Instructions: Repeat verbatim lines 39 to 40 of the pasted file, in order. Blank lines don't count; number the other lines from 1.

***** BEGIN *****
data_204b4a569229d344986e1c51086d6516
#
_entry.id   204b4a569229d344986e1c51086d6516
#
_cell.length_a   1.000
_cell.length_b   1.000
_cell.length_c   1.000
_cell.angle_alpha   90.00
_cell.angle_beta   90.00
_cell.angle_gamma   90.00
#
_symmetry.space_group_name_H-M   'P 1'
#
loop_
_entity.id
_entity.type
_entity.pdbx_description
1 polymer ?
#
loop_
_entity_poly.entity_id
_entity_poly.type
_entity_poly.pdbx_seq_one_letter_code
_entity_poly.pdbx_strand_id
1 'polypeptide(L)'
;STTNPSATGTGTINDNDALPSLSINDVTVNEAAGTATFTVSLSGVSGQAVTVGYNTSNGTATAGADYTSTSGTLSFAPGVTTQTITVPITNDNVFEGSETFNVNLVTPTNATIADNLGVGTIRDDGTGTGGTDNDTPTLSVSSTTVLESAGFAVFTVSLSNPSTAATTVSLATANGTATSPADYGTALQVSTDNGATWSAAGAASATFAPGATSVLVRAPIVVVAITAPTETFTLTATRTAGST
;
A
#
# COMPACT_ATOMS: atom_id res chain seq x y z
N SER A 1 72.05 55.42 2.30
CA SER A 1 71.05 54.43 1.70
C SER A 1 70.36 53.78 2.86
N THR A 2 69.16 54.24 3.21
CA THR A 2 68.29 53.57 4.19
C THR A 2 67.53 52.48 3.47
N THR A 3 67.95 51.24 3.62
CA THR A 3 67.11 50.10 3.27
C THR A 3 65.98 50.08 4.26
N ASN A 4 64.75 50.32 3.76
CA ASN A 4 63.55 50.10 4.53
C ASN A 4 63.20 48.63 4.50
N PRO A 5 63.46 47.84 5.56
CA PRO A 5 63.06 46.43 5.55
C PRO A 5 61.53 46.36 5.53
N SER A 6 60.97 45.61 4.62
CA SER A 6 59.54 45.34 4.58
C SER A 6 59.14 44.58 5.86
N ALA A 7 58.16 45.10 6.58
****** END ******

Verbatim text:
C THR A 3 65.98 50.08 4.26
N ASN A 4 64.75 50.32 3.76